After making a name for himself in Oregon, Dick Erath established vineyards in Willcox, bringing attention to the vineyard potential of Arizona. He also established the winery Dos Cabezas before selling it to Todd and Kelly Bostock. The Bostocks also farm land in Sonoita.

More recently, after earning his master’s in viticulture and oenology in Adelaide, Rob Hammelman and his wife Sarah moved to Willcox. They simply liked the area, but more importantly they were also able to afford a house on plantable acres to launch their bootstrap winery, Sand-Reckoner.

Not far from Sand-Reckoner’s home vineyard, the Pierce family owns and farms their Rolling View Vineyard, which provides fruit for two family-owned brands, Bodega Pierce and Saeculum Cellars. Son Michael Pierce also serves as the director of enology for the two-year program in the Verde Valley.

The success of these wineries has depended at least partially on land prices and availability. None of them could have started in the Verde Valley. Even so, the long-term growth of Willcox hits a limit when the region runs out of water.

Sonoita too has a limit on water, but its soils also slow growing potential. Uniquely high bicarbonate levels give wine the same palate-squeezing tension and innate concentration found in sites planted to limestone. But, like limestone, too much means vines are imbalanced, unable to capture enough of their other mineral needs.

In places that work, the spindly power and mouthwatering character of the wines is impressive. As a result, sites in Sonoita tend to be managed as a sort of ongoing experiment, looking for just the right spot and just the right planting. Vineyards are often established to a field blend-style mélange of varieties. It provides both insurance against vintage variation and the chance to see what works.

Many of the best wines of the region too, from producers like Dos Cabezas Wine Works and Callaghan, come from the co-fermented mix of varieties grown in these sites. The approach offers texture and balance to the concentration and intensity innate to the region.

Back in Jerome After a full day of driving the Verde Valley, Keenan and I finish back in Jerome, tasting vintage verticals of his hall-mark wines. The most striking for me comes from his Judith block. It’s the highest elevation site in the Verde Valley, set on the side of what locals call Cleopatra Hill in a series of steep-sloped terraces at 5,000 feet. Earlier that morning, we’d started the day walking the Judith block just after finishing our espresso.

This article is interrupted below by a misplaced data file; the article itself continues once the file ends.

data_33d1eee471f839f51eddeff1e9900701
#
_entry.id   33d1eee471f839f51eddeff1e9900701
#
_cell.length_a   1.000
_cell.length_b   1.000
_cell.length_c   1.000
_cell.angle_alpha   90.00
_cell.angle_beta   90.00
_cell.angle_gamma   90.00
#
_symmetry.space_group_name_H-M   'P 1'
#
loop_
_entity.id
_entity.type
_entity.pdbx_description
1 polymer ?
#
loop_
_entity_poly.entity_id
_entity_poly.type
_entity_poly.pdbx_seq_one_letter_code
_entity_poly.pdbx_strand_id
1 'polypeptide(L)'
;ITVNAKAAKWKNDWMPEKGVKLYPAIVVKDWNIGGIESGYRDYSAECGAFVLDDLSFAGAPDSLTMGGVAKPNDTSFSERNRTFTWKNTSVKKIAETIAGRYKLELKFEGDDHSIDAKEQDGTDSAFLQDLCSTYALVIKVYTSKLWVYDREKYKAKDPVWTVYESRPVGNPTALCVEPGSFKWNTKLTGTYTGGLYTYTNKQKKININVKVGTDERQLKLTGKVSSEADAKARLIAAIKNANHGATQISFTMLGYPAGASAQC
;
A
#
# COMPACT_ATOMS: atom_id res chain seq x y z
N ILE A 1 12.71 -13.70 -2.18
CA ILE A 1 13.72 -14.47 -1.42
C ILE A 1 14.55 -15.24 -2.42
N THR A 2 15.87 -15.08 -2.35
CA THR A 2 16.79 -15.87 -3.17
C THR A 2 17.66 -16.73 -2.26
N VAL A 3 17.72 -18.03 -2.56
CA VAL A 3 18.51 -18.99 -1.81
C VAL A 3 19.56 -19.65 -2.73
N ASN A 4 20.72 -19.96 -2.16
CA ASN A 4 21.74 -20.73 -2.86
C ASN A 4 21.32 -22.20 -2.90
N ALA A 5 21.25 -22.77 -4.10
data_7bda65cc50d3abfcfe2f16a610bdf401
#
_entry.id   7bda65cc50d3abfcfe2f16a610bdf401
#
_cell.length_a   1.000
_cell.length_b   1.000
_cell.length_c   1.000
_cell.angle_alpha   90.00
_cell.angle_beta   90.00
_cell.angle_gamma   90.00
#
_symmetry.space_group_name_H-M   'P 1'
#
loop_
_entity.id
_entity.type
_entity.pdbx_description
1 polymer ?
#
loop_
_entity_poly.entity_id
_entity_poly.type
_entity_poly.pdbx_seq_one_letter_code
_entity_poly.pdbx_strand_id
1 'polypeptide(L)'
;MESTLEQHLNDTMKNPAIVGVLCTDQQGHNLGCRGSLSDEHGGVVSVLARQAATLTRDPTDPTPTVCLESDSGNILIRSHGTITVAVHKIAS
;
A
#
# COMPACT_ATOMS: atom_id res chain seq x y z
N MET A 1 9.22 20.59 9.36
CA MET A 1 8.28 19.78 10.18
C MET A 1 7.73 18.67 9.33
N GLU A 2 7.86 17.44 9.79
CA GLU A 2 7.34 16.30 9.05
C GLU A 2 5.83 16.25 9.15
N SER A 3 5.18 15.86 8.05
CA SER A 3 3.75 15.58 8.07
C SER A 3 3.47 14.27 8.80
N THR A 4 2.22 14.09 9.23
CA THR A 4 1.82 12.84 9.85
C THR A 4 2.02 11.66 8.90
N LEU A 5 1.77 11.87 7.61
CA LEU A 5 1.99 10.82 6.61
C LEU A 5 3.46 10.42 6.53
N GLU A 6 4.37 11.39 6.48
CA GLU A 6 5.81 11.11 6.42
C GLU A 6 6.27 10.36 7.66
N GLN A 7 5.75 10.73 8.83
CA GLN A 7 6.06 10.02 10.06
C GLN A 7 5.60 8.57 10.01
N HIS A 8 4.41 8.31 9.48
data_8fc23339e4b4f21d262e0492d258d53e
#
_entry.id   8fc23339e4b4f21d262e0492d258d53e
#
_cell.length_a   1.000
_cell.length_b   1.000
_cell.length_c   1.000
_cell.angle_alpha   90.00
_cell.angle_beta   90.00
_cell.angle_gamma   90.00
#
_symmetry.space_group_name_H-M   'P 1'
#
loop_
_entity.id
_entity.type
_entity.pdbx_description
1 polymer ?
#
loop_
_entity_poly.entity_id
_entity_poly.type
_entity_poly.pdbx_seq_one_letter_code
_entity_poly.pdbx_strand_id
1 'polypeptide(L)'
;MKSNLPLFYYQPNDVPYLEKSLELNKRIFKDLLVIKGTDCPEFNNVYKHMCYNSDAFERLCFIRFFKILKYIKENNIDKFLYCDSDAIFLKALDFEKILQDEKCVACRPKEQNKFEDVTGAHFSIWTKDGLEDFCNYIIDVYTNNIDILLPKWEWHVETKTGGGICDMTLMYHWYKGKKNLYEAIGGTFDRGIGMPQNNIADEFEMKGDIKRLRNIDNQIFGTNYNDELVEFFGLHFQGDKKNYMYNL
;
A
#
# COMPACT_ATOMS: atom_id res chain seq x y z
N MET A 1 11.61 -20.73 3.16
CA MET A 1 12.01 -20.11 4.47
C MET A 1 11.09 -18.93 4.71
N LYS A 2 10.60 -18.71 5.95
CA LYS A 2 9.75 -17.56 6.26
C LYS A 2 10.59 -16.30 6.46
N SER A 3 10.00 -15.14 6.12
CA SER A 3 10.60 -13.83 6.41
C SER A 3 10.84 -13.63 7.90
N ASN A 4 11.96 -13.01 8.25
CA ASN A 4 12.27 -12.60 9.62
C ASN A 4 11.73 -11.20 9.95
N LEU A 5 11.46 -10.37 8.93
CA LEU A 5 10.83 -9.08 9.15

There, when we step into the vines, the morning light across the valley glows at a low angle, rising over the Black Hills behind us. The hills cut the light into fingers reaching across the Verde Valley, emblazoning the red rocks on the other side of the river. We step carefully from terrace to terrace. Everywhere there are chalky white stones. As we walk, the stones release a faint, powdery chalk smell, all mixed through with chaparral. I am struck by it. This feels like one of the most iconic sites I have seen anywhere, as if it was simply made to grow wine. Yet, here we are in Arizona.

At the end of the day, when we return to taste the wines, there it is again. I recognize the Judith block in its smells. With every vintage and variety grown in those soils, I can smell powdery chalk mixed through with chaparral, the smell of the desert, the scent of growing Arizona wine. Publisher’s Note TEXSOM International Wine Awards 2017 demonstrated the heights to which Arizona wines are rising and the engagement of producers in marketing their wines to a wider audience. TEXSOM IWA received enough entries for Arizona to qualify as its own single state category (along with California, Oregon, Washington, New York, Texas, and last year’s addition Virginia). Nineteen wines won medals under the stringent judging standards of the competition. — JT

Arizona Malvasia Flavor Profile (Clockwise from Top): Elderflower, Lemongrass and Grapefruit Pith
Illustrator: Elaine Chukan Brown

Arizona Sangiovese Flavor Profile (from Left) Cherry, Plum, Chaparelle Flower (Sage) and Cedar.
Illustrator: Elaine Chukan Brown

Arizona Tempranillo Profile (Clockwise from Top): Violet, Tobacco and Rosehips
Illustrator: Elaine Chukan Brown

Reprint from TEXSOM presents SOMMELIER Volume 0, pages 20–25

Hero picture: Arizona Sangiovese Flavor Profile (from Left) Cherry, Plum, Chaparelle Flower (Sage) and Cedar
Illustrator: Elaine Chukan Brown